Last spring we seeded the ''lawn'' area (approx 20'x15') of our yard with Festuca rubra (red fescue). It's a native grass that can take foot traffic and doesn't get that tall. Mowing & watering is optional, and just depend on your tolerance for a ''messy'' lawn. We watered occassionally last summer, mostly because I wanted to be sure the grass really ''took''. We've never mowed the lawn - the areas that get more traffic are a little shorter and the other areas got to be about 4''-6'' tall. This spring the seed stalks have came up - they're about a foot tall. My 2-year old daughter and her friends love running through them & playing with the stalks.

We got our seeds from Larner Seeds in Bolinas (www.Larnerseeds.com) - it cost about $15 bucks to cover our patch of lawn. It took a few weeks for the grass to come in - at this time of year you'll probably have to be good about watering the lawn for a while. We didn't use a pre-emergent to reduce weeds, but did spend many afternoons last summer with the kids weeding out the grasses that we didn't want. The folks at Larner are really knowledgeable & can help you with all those details. - love my lumpy lawn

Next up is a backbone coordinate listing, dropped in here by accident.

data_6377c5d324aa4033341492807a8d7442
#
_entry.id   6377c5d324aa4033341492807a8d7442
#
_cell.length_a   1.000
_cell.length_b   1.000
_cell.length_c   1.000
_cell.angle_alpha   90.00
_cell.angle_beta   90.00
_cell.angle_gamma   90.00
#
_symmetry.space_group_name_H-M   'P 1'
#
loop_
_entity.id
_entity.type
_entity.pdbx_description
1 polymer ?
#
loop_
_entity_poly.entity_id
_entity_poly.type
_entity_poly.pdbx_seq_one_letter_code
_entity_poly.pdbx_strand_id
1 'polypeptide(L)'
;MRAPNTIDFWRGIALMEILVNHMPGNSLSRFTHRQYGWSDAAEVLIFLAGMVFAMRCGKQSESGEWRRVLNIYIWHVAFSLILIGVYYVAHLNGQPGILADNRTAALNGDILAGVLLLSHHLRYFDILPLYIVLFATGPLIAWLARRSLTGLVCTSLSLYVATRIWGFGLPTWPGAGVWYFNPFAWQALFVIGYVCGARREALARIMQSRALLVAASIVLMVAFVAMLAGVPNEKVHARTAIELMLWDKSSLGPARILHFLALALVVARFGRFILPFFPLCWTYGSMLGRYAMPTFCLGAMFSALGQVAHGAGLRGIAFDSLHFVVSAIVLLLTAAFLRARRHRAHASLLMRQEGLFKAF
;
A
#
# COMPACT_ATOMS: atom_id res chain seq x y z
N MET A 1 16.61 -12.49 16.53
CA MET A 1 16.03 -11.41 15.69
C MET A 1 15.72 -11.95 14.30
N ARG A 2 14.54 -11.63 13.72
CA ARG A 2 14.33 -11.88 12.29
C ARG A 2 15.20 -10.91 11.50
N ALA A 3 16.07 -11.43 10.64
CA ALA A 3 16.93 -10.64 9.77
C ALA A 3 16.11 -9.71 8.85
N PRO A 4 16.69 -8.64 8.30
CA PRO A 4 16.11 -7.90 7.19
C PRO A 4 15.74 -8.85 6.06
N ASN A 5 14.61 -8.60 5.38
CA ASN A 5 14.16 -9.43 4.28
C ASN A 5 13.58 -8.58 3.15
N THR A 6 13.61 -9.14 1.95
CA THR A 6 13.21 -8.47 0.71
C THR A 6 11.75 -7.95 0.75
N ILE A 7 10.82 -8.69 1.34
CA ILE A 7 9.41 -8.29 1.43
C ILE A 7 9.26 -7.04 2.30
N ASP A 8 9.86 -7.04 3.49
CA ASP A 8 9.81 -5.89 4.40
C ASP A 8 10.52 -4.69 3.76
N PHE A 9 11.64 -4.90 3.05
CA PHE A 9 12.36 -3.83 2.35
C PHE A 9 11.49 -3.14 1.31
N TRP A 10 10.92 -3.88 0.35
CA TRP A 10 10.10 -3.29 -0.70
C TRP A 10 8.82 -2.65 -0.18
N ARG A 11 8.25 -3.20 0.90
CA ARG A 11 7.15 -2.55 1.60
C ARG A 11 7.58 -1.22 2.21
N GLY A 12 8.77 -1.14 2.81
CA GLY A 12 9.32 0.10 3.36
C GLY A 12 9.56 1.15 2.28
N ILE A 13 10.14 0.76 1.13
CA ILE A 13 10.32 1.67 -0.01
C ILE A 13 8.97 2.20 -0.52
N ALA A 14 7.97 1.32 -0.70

Waterless Grass

March 2007

I'm working on redoing my backyard and I like the idea of installing Waterless Grass (http://www.waterlessgrass.com/index.cfm). You don't have to mow, you don't have to water, it never dies and always looks great. My husband thinks it's a terrible idea, that it will lower the resale value of our home because nobody wants to have a yard with ''lame fake grass.'' What do all of you think? Jill


I'm sorry to tell you that your husband is pretty much right. My cousin had it installed in her yard. The stuff does look great - from a few feet away you can't tell the difference. If you get upclose you can see that its synthetic but thats not a huge deal. The problem is the wear. A neighbor's dog peed on the ''lawn'' and the whole thing smelled NASTY. And on a hot day, forget it. You wouldnt even want to have the window open. Don't believe the whole thing about urine running through it like rainwater. Not true.
I would have to agree with your husband.

Although there is more at stake than just your property value. Astro Turf was bad eonough, but realistic looking synthetic grass???? I checked out the ''Waterless Grass'' website. Some of their selling points are: ''No wasting water. No more polluting lawn mowers. No chemical fertilizers or pesticides.''